- Proposal: Let LPC members vote at to allocate $20 per day among competing Liberal blogs.

- A similar blog funding competition at UBC’s student union helped engage, inform and connect members with elected leaders — see video Votermedia at UBC

- This LPC blog competition can help generate ideas for future Liberal government policy. For example, nationwide voter funded media could engage and inform voters, broaden policy debate, enhance government accountability and reduce corruption.
My background: I’m a financial economist (cv: specializing in reform of democracies and corporations by improving voter information systems. This proposal would help increase engagement by members and voters, but its main goal is to ensure that those who do participate are better informed. The combination of funding plus voting by LPC members would generate new content on the top-voted blogs, and recognition by the LPC community that this content represents a broad consensus of members.

This follows up on my Dec 29 post on this blog: Why I joined the Liberal Party of Canada.

Wednesday, January 29, 2014

@Coast_Capital Credit Union: 4 member resolutions go to vote in March @Comp_Watch

Over 400 members of Coast Capital Savings Credit Union signed petitions to require a member vote on these four resolutions:
  1. Set Specific Pay for Directors
  2. Disclose Pay of Top 3 Executives
  3. Set 12 Year Term Limit for Directors
  4. Reform Director Election Processes
This surpasses the 300 signatures needed to have a vote of all Coast Capital members on the resolutions, on the election ballot March 14 - April 8.

A big thank-you to Phil Embley and Scott Kristjanson at Coast Capital Compensation Watch for spearheading this drive to reform our credit union! I joined Scott at Coast HQ to submit the signatures, so he posted my smiling face on the Comp Watch website announcement here.

Members please vote YES on these resolutions March 14 - April 8!

Monday, January 20, 2014

@Coast_Capital members please sign these #democracy reform resolutions @Comp_Watch

This is the last week for Coast Capital Savings Credit Union members to sign these 4 resolutions for restoring the board's accountability. We need 300 signatures to get them onto the March 2014 ballot, so that all members can vote on them. We have over 200, so getting close.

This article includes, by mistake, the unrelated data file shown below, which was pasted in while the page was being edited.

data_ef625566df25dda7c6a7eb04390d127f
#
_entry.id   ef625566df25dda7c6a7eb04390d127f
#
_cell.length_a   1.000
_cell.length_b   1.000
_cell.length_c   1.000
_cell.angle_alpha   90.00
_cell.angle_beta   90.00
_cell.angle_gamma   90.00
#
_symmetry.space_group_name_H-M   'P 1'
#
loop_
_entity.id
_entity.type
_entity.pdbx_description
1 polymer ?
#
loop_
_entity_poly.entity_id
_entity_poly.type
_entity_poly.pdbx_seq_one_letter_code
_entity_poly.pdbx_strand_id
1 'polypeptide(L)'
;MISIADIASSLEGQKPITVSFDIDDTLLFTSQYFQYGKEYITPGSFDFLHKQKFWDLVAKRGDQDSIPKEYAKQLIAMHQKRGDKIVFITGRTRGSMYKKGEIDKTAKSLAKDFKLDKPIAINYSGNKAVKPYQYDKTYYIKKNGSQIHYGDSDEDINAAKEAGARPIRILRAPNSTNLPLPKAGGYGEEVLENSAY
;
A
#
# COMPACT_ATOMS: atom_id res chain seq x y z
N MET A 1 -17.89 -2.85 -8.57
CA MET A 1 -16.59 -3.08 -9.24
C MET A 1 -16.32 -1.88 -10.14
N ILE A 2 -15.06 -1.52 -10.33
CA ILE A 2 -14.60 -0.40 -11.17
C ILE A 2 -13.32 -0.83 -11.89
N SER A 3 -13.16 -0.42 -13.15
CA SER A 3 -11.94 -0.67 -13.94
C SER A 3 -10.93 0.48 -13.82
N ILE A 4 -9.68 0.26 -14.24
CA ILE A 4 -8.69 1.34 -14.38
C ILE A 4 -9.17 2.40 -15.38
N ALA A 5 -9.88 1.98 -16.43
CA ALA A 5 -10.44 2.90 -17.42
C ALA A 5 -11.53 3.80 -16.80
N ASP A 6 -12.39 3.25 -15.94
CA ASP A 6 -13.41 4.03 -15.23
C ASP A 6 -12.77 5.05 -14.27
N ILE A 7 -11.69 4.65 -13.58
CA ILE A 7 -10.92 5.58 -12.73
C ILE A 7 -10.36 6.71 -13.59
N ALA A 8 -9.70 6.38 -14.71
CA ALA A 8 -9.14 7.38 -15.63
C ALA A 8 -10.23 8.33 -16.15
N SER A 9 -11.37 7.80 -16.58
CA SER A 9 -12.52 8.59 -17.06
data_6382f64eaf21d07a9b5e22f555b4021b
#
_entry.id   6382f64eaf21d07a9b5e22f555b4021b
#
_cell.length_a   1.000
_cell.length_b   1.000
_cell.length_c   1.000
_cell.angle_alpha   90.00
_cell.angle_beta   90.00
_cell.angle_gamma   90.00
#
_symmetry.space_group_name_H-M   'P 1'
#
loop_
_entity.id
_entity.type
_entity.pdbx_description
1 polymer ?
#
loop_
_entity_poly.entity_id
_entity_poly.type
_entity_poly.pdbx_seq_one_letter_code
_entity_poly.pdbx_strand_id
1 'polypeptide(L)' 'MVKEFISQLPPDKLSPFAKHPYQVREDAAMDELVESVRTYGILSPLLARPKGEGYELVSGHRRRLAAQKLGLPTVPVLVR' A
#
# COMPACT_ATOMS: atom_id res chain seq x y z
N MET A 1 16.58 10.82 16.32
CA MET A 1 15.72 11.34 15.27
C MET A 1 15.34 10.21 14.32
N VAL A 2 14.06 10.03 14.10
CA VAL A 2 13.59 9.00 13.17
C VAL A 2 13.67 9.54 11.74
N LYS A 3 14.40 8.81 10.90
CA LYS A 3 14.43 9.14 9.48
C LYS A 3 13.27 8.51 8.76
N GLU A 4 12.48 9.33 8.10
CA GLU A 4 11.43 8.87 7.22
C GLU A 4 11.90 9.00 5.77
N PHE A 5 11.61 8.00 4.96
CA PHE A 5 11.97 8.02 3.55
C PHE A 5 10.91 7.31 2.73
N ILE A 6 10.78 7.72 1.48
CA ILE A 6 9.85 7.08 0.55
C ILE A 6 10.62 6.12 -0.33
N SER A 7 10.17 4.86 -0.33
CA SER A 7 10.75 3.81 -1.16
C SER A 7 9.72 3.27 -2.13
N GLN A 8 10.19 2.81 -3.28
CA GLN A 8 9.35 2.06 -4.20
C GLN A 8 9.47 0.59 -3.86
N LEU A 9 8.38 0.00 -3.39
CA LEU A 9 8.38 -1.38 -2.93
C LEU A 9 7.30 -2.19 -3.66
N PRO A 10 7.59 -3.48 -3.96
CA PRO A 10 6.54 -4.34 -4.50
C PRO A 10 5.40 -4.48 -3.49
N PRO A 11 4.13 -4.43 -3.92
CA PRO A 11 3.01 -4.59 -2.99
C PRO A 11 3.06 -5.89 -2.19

This is important because the Coast Capital board has been taking advantage of its power to overpay itself with members' funds. In 2011 they paid themselves more than double the pay of Vancity Credit Union's board -- details at

Members: Please print, sign, and return:


You can scan (or photograph) your signed resolutions and email them to, or fax to 604-542-9369, or mail to address on the form.

FYI we've posted an explanation of each resolution:
  1. Set Specific Pay for Directors
  2. Disclose Pay of Top 3 Executives
  3. Set 12 Year Term Limit for Directors
  4. Reform Director Election Processes
Please forward this to friends in Metro Vancouver and Vancouver Island who may be members. Thank you!

Saturday, January 4, 2014

@modo_carcoop: Vote now to elect 3 directors; but there's no online campaign forum

Vancouver's Modo The Car Co-op members are voting in the annual election of directors from January 4 through January 22. We will choose 3 of these 5 candidates:
  • Aaron Burns
  • Arpal Dosanjh
  • Joel DeYoung
  • Simon Abou-Attoun
  • William Azaroff
I thank all five for offering to serve as directors of our co-op!

This year, Modo has launched online voting for the first time, an important step forward now that we have grown beyond 9,000 members. Each candidate has written a few paragraphs about themselves, and made a 2-minute video -- see

It's great that busy members need not attend the AGM to vote, and we now have time for informed comparison of candidates. Unfortunately, there's not enough online support for informed comparison of candidates. We should have a campaign forum, linked from the election page, where members can ask candidates questions and discuss their answers. For example, see the director election campaign forum at Canadian Internet Registration Authority.

How about setting that up for next year?

The Modo AGM on January 22 should be fun. Free registration; all are welcome; only members can vote:
  • Co-op Fair 6-7pm: Meet other local co-ops (500 Granville St)
  • AGM 7-9pm: Complete the director election process (500 Granville St)
  • After-Party 8:30pm-midnight: Enjoy! (200 - 470 Granville St)
Related links FYI:

Sunday, December 29, 2013

Why I joined the @Liberal_Party of #Canada #LPC

I'm a swing voter. At various times, I have voted Conservative, Liberal, NDP, and Green. We swing voters keep politicians on their toes, competing with each other to serve the public interest (or at least to present themselves that way). No party can take our votes for granted.